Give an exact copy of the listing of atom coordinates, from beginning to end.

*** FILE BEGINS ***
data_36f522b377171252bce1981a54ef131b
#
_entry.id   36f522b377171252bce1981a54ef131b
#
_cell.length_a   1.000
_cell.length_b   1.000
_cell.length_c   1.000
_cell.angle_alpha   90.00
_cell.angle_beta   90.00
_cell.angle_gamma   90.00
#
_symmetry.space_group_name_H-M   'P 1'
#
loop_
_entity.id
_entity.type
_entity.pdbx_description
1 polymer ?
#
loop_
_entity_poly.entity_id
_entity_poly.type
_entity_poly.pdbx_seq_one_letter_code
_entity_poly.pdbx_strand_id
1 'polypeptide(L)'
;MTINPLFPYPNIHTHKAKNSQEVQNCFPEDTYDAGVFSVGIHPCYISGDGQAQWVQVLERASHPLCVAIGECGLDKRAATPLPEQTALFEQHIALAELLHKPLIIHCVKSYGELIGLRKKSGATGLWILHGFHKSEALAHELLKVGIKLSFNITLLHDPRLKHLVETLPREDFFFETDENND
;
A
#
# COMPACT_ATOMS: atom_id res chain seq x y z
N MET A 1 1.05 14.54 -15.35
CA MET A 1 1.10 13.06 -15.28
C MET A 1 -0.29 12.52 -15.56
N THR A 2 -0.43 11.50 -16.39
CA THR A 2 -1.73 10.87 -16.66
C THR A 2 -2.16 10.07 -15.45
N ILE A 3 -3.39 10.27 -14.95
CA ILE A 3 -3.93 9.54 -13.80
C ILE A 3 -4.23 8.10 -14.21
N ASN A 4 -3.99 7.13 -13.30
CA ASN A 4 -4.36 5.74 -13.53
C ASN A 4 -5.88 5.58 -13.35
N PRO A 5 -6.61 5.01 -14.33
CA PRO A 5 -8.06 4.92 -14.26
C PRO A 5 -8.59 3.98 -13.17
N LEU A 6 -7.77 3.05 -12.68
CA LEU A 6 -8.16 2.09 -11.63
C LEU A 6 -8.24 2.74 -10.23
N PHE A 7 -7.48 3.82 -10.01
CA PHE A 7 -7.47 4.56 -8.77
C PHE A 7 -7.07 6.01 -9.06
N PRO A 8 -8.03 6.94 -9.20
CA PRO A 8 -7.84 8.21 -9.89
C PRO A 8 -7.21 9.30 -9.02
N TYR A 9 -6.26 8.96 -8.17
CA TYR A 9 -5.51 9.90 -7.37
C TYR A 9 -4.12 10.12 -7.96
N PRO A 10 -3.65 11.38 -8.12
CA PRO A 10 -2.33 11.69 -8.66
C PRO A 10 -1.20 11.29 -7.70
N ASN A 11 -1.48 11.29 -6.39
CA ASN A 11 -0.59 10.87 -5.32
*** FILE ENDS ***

data_36f522b377171252bce1981a54ef131b
#
_entry.id   36f522b377171252bce1981a54ef131b
#
_cell.length_a   1.000
_cell.length_b   1.000
_cell.length_c   1.000
_cell.angle_alpha   90.00
_cell.angle_beta   90.00
_cell.angle_gamma   90.00
#
_symmetry.space_group_name_H-M   'P 1'
#
loop_
_entity.id
_entity.type
_entity.pdbx_description
1 polymer ?
#
loop_
_entity_poly.entity_id
_entity_poly.type
_entity_poly.pdbx_seq_one_letter_code
_entity_poly.pdbx_strand_id
1 'polypeptide(L)'
;MTINPLFPYPNIHTHKAKNSQEVQNCFPEDTYDAGVFSVGIHPCYISGDGQAQWVQVLERASHPLCVAIGECGLDKRAATPLPEQTALFEQHIALAELLHKPLIIHCVKSYGELIGLRKKSGATGLWILHGFHKSEALAHELLKVGIKLSFNITLLHDPRLKHLVETLPREDFFFETDENND
;
A
#
# COMPACT_ATOMS: atom_id res chain seq x y z
N MET A 1 1.05 14.54 -15.35
CA MET A 1 1.10 13.06 -15.28
C MET A 1 -0.29 12.52 -15.56
N THR A 2 -0.43 11.50 -16.39
CA THR A 2 -1.73 10.87 -16.66
C THR A 2 -2.16 10.07 -15.45
N ILE A 3 -3.39 10.27 -14.95
CA ILE A 3 -3.93 9.54 -13.80
C ILE A 3 -4.23 8.10 -14.21
N ASN A 4 -3.99 7.13 -13.30
CA ASN A 4 -4.36 5.74 -13.53
C ASN A 4 -5.88 5.58 -13.35
N PRO A 5 -6.61 5.01 -14.33
CA PRO A 5 -8.06 4.92 -14.26
C PRO A 5 -8.59 3.98 -13.17
N LEU A 6 -7.77 3.05 -12.68
CA LEU A 6 -8.16 2.09 -11.63
C LEU A 6 -8.24 2.74 -10.23
N PHE A 7 -7.48 3.82 -10.01
CA PHE A 7 -7.47 4.56 -8.77
C PHE A 7 -7.07 6.01 -9.06
N PRO A 8 -8.03 6.94 -9.20
CA PRO A 8 -7.84 8.21 -9.89
C PRO A 8 -7.21 9.30 -9.02
N TYR A 9 -6.26 8.96 -8.17
CA TYR A 9 -5.51 9.90 -7.37
C TYR A 9 -4.12 10.12 -7.96
N PRO A 10 -3.65 11.38 -8.12
CA PRO A 10 -2.33 11.69 -8.66
C PRO A 10 -1.20 11.29 -7.70
N ASN A 11 -1.48 11.29 -6.39
CA ASN A 11 -0.59 10.87 -5.32